How Hackers Can Take Down 40 Websites in Minutes

Here’s a situation that underscores the importance of network security these days: a novice hacker working for the research and development department of a Japanese automaker was able to exploit a cross-site scripting vulnerability to infiltrate a server and compromise 40 websites in seven minutes.

Armed with an interest in computer science, the information security student started attending hacker gatherings a few month ago; after a few months playing around in sandbox environments, a fellow hacker invited him to penetrate a server that featured an XSS vulnerability. In a technical article recently published by infosec website HackerNoon.com, the hacking student explained how he set a timer as he accepted the challenge.

Method of Attack Used in the Hack

The attack started with pinging the server and using a port scanning tool; it took two minutes for the hacker to determine that he was dealing with a business network that allowed file sharing by means of SMB and FTP. The hacker found an open port that could be accessed without standard username/password login credentials. Although this open port by itself does not allow privileged access, the hacker was able to deploy another tool to look for files that may be of interest; such files may include unencrypted login credentials.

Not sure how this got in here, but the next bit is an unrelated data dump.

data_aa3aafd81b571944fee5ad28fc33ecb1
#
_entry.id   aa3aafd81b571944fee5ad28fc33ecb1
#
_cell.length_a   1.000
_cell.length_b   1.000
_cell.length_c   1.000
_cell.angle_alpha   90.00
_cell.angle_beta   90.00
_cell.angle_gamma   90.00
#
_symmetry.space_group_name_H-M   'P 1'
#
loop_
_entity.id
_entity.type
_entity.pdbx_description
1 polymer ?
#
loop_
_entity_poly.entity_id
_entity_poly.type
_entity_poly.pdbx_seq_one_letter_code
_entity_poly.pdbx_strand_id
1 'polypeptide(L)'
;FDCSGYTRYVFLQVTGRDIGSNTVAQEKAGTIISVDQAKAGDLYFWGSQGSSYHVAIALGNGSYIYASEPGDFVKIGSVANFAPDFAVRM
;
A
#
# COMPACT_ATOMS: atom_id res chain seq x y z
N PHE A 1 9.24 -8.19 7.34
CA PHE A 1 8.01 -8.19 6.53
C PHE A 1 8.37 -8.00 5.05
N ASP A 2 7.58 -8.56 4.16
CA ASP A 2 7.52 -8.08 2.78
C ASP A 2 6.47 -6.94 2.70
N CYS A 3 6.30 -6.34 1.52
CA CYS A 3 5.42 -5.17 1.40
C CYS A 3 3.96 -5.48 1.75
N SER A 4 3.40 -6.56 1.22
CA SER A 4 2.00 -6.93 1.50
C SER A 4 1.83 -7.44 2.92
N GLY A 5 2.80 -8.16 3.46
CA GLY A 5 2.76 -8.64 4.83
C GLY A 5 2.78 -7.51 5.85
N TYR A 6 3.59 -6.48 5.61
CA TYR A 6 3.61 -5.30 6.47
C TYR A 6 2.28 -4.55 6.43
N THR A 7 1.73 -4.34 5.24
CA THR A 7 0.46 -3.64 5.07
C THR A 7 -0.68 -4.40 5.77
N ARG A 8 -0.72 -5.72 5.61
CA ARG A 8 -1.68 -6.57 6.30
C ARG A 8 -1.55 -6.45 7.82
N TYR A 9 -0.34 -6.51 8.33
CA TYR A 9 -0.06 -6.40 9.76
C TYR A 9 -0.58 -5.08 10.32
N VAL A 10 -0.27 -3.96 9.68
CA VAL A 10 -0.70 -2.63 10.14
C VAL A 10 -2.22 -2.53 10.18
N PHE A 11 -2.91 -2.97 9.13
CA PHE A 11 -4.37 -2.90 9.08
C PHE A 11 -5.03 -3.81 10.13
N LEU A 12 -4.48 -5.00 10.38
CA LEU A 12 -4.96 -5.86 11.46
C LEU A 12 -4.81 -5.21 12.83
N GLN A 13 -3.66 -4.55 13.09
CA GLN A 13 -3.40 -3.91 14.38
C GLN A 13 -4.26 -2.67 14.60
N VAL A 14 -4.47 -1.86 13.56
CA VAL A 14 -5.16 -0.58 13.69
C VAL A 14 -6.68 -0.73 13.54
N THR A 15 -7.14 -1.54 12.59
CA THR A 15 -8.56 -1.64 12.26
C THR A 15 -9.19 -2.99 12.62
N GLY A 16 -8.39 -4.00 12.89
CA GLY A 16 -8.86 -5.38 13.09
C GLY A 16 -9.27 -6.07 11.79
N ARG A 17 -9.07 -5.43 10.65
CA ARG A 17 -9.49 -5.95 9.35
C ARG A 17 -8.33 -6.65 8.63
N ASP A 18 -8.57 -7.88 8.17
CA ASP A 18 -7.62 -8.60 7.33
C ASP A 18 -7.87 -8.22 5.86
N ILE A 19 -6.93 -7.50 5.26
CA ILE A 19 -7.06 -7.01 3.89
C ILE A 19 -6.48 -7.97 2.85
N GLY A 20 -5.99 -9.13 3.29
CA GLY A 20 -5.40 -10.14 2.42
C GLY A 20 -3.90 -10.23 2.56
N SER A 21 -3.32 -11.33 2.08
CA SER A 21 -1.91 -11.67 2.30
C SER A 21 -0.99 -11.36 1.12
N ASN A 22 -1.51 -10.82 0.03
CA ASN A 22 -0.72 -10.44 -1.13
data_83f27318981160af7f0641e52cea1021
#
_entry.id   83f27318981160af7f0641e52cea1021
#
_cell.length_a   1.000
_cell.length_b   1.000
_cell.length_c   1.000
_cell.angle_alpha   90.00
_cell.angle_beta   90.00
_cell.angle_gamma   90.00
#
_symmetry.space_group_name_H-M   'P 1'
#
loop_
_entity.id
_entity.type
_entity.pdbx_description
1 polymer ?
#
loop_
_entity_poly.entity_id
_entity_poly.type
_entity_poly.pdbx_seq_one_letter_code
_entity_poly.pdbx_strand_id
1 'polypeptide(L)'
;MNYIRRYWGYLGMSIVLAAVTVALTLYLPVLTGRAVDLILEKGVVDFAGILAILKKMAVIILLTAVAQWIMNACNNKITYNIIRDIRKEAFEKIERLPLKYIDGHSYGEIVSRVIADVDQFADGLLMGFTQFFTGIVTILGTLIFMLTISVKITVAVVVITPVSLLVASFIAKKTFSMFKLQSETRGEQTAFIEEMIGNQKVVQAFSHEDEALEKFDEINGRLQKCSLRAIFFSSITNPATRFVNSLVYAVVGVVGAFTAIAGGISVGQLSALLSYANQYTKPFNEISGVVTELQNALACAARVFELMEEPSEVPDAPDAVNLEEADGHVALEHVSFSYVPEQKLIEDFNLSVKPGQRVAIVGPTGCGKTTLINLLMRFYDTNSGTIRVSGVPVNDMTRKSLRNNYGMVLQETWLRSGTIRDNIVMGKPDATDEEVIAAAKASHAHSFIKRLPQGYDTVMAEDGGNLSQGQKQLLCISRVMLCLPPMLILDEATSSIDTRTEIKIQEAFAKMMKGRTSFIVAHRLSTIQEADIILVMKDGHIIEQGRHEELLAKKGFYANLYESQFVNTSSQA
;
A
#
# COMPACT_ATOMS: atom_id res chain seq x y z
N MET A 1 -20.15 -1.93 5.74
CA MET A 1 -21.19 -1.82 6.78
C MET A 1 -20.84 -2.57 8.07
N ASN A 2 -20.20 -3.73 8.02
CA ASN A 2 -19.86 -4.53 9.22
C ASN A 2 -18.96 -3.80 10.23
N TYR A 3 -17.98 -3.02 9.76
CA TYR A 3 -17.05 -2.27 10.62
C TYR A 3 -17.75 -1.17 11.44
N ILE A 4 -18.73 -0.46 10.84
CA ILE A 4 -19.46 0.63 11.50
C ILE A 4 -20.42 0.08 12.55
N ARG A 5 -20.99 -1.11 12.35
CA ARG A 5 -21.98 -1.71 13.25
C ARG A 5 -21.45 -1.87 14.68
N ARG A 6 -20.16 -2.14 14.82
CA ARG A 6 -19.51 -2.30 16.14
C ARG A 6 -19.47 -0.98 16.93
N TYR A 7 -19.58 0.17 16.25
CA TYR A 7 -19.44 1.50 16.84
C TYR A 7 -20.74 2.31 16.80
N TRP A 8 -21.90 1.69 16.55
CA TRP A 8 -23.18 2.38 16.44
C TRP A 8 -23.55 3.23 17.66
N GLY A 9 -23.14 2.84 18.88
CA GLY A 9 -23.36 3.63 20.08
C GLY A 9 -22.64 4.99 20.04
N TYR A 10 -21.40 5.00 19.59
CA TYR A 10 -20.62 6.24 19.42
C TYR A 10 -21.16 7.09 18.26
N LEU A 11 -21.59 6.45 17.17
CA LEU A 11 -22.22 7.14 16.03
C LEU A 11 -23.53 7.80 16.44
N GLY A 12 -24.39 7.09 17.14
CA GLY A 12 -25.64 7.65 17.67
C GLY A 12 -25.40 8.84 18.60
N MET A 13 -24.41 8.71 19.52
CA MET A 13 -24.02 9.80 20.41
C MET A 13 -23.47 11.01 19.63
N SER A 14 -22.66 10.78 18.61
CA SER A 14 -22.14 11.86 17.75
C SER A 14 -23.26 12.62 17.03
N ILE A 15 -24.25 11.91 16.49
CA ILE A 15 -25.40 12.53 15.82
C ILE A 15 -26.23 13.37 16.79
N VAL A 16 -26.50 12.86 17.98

In less than five minutes, the hacker figured out that the server did not have restrictions on uploading files; this allowed him to execute an upload command to inject a malicious script, which in turns allowed the hacker to build a web shell. What this means for the attacker is that they can establish a remote connection to the server. The hacker then used a Perl script to read the source code of the hosted websites, which were connected to a database. Amazingly, the hacker was also able to read a text file with credentials to gain root access to the MySQL database.

Once inside the database, the hacker located a configuration file that would have allowed him to take down all the websites with just one line of code; thankfully, he did not do this since his interest in network security is not malicious. The hacker explored further into the SMB (Samba) ports that allow file sharing; diving into these ports allowed him to open the folder with very sensitive information that included the SSID of Wi-Fi networks.

As you can see, even novice hackers can do significant damage to business networks, and they do not need too much time to do so. When was the last time you had a security audit done on your network? To learn more about server security in the High Desert, contact Sonic Systems in Victorville today.